Remember that scene from the movie Wayne’s World, where Wayne and Garth are engaged in a little ball hockey in the street outside Garth’s house? Maybe you remember a similar scene from when you were a kid. Around the corner from my house when I was growing up was a dead end street, the site of many a fierce street hockey battle on sunny summer afternoons — and as it was a dead end, never was the game interrupted by shouts of “CAR!”
Maybe your kids were out today playing street hockey after school today. If you live in the city of Toronto, they’d have been breaking the law.
Toronto’s public works committee recently agreed to uphold a city by-law preventing the most Canadian of past-times on city streets. Concerned with the possibility that lifting the ban would result in increased risk to the city, the committee has decided not to recommend to city council that the by-law be overturned. Granted, the by-law is rarely if ever enforced; kids have been playing street hockey — by law or no — on Toronto streets for years, and the fine is fairly insignificant. A motion is to be heard by City council sometime this month asking the council to allow parents to take responsibility for any damages or incidents occurring during a street hockey game.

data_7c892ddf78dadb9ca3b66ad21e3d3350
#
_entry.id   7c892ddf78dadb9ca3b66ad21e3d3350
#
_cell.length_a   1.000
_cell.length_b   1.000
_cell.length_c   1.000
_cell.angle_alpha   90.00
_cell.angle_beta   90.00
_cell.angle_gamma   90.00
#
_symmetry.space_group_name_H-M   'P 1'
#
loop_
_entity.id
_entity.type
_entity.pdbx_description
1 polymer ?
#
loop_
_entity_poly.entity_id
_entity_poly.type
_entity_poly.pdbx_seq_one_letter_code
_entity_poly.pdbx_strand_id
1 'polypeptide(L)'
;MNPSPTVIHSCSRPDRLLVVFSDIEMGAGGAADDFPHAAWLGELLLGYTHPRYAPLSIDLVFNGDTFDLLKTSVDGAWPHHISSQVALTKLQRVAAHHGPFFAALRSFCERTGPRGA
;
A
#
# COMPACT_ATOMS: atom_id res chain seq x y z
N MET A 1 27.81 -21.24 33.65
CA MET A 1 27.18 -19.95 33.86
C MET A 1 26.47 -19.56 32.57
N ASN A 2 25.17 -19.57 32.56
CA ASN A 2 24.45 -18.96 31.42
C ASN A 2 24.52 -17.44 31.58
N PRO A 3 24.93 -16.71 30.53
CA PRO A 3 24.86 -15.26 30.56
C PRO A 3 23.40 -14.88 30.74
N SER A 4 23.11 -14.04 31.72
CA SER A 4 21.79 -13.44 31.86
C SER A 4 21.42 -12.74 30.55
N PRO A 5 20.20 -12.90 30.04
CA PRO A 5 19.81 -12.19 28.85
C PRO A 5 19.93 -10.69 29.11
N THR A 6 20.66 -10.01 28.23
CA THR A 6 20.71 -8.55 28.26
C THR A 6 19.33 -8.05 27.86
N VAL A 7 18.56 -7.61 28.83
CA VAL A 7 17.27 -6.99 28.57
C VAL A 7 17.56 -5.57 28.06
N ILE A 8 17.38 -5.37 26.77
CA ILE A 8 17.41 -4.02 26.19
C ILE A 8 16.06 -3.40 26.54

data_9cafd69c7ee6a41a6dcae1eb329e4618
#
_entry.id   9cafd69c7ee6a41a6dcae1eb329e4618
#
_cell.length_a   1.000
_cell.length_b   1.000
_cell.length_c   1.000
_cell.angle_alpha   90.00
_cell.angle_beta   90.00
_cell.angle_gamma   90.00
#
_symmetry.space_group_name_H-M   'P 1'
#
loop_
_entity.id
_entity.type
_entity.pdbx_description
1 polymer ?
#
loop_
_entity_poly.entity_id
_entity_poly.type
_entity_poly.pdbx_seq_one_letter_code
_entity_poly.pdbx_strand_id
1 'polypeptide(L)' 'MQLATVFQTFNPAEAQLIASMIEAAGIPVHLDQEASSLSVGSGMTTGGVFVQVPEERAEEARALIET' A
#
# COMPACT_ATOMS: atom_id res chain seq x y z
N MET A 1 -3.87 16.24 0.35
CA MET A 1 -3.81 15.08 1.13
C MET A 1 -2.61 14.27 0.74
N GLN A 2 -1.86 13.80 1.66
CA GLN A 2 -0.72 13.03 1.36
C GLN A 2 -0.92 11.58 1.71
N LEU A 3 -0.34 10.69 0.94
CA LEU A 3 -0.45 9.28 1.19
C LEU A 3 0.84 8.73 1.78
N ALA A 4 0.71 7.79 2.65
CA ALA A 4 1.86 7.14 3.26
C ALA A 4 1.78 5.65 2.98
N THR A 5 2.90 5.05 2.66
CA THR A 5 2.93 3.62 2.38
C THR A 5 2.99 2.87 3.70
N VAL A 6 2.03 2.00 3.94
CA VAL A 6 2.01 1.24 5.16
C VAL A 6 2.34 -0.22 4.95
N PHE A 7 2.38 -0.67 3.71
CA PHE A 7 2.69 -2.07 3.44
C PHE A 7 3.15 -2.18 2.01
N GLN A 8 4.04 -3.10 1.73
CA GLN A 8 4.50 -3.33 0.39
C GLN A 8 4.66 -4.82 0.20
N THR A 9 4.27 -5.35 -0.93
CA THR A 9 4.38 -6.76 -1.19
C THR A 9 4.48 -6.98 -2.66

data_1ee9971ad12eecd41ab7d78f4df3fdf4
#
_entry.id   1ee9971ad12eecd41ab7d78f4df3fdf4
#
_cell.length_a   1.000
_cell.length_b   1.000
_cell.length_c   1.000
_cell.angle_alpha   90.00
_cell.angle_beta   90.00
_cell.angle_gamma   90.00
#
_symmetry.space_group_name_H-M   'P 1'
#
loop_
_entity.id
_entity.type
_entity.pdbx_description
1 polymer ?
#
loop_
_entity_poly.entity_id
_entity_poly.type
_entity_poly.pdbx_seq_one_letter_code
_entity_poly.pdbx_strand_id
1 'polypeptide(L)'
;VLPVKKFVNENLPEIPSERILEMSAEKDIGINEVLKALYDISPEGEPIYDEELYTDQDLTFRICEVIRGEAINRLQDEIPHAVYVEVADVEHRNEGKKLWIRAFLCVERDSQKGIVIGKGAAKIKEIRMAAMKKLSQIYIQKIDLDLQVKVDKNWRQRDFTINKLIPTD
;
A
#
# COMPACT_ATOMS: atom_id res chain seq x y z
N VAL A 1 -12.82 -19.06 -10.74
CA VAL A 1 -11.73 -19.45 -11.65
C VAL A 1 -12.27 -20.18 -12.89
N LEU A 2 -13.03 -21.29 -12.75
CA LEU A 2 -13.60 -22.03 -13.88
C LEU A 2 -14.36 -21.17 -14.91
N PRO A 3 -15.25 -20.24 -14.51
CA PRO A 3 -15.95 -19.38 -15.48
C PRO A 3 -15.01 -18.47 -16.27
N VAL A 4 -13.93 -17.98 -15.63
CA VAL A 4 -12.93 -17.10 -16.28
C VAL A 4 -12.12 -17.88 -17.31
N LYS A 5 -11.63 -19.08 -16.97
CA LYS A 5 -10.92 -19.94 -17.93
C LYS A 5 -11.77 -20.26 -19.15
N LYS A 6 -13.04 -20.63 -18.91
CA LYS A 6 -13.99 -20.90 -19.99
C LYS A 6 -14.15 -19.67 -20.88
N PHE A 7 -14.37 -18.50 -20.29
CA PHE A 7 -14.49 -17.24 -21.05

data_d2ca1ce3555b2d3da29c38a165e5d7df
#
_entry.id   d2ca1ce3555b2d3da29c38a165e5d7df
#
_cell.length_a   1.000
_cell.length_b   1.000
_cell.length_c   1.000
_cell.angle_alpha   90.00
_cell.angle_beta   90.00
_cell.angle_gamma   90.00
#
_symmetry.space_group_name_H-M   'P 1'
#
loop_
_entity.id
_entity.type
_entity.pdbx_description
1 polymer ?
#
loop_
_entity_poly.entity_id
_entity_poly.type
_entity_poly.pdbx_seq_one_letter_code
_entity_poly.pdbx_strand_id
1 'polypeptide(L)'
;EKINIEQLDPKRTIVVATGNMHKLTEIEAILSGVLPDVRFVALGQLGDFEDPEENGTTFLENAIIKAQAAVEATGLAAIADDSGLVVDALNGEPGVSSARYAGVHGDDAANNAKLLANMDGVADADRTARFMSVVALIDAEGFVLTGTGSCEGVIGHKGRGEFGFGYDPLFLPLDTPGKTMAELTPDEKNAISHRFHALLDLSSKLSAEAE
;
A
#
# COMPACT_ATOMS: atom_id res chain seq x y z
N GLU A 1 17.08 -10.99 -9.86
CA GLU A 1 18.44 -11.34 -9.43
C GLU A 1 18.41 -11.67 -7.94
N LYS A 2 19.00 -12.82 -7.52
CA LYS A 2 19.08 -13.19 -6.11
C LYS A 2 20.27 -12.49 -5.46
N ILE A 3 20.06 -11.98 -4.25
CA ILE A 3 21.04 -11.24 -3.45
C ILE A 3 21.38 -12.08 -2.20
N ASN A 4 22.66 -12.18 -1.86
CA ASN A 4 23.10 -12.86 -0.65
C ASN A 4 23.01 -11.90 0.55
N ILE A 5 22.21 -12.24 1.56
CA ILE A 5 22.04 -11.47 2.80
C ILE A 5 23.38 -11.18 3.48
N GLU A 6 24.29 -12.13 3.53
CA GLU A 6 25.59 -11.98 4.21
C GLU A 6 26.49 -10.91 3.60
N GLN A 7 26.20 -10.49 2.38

You’d think that in a city as hockey mad as Toronto, that there would be many people in favour of overturning the bylaw, but as always, there are two sides to this issue. On one side are the parents who argue that street hockey is harmless – and given the increasing concern over childhood obesity, that it’s actually beneficial. Parents appreciate that their kids are playing in front of their houses, under their noses. And really. It’s hockey, for goodness sake. What’s wrong with kids playing hockey? On the other side, concerns about property damage, accidents, and the right of homeowners to enjoy their front lawns unencumbered by sounds of hockey sticks on asphalt abound. Oh, and don’t forget that the “war on cars” in this city is over.
What’s your take? Should street hockey be prohibited? If you don’t live in Toronto, what’s the story where you live?